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Tuesday, 22 January 2019
DEVELOPERS would lose their right to appeal when they are refused planning permission under a new law being proposed by John Howell.
The Henley MP says housebuilders should not be allowed to have decisions overturned by a government inspector if their schemes conflict with a neighbourhood plan.
Mr Howell helped introduce neighbourhood plans in 2011 as part of the Government’s localism agenda.
They are usually written by volunteers under the supervision of parish or town councils and once they have been published, planning authorities are legally obliged to take them into account when deciding planning applications.
However, developers can still appeal when a decision goes against them.
Mr Howell says this is unfair on communities which have already put time and money into preparing a plan and are unable to afford to fight an appeal.
During the first reading of his Private Members’ Bill in the House of Commons last week, he cited the case of a proposed development in Sonning Common.
Gallagher Estates, of Warwick, wanted to build 95 homes on land off Kennylands Road which was earmarked for just 26 in the village’s neighbourhood plan.
When South Oxfordshire District Council refused planning permission, the company appealed despite widespread objections.
The appeal was refused but only after the district council and protest groups spent £90,000 opposing it.
Mr Howell told MPs: “The application was inconsistent with the neighbourhood plan and there were no mitigating circumstances. Residents had worked very hard on the plan and continue to do so. The question we must ask is why was the existence of the plan not sufficient?
“I am introducing this to provide reassurance to communities who spend considerable amounts of time and money producing a neighbourhood plan that their work is valued.” His Bill grants an exception for a developer that can prove an error in the council’s decision-making process.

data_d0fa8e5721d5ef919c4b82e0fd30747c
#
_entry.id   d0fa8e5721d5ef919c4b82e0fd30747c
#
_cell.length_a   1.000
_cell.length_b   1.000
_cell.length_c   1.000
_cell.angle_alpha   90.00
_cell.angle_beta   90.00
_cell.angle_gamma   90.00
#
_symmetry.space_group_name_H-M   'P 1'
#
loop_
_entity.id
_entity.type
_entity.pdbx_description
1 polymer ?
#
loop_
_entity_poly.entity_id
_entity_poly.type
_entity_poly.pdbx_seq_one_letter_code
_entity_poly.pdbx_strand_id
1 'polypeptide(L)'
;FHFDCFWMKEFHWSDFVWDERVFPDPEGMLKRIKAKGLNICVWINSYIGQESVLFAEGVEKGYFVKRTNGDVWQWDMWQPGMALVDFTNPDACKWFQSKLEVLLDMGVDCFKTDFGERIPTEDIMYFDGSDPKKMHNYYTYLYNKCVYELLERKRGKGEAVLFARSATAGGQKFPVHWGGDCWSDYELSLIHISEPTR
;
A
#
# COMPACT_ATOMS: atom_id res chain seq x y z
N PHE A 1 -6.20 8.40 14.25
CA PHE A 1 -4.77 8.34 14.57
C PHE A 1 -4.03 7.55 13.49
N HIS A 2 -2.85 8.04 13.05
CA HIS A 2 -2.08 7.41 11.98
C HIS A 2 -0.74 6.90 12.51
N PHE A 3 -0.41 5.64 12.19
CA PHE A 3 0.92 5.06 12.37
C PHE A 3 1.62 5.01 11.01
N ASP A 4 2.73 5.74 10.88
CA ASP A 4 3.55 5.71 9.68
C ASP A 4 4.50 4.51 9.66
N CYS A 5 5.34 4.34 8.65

In such a case, the company could apply to the High Court for a judicial review and, if successful, the planning application would have to be considered again.
The Bill wouldn’t apply if there is no neighbourhood plan in place or the planning authority has failed to secure an adequate supply of housing land, which nullifies all neighbourhood plans within its boundaries.
Mr Howell said the process of writing a plan was becoming more complex and time-consuming for ordinary people to carry out.
“I pay tribute to the volunteers who spend so much of their time putting them together,” he said.
“[An] appeal will need to be defended. It will require vast amounts of time from the local people who put the plan together.
“It may require the services of a QC or other specialists. Moreover, the chances of the plan being upheld are open to doubt.”
He said the Bill would send a strong message that neighbourhood plans should be taken seriously and it wouldn’t undermine efforts to address housing shortages.
Mr Howell said: “Only through such action will we return real democracy to this country… it could even make the allocation of land for more houses more attractive to towns and villages because they will be protected from rapacious interests.”
Mr Howell told the Henley Standard: “The issue has been raised with me on a number of occasions, specifically in relation to Sonning Common, and I believe this Bill will save time and money.
“Because there was a Brexit debate afterwards, I made my speech to a full chamber and was told afterwards that never before has a Bill introduced under the 10-minute rule been so popular. It just resonated with so many people.
“Uptake of neighbourhood plans is already very healthy but it would give extra confidence to those who’ve already committed to the process.”
The Bill is due to have a second reading on January 25.
17 December 2018
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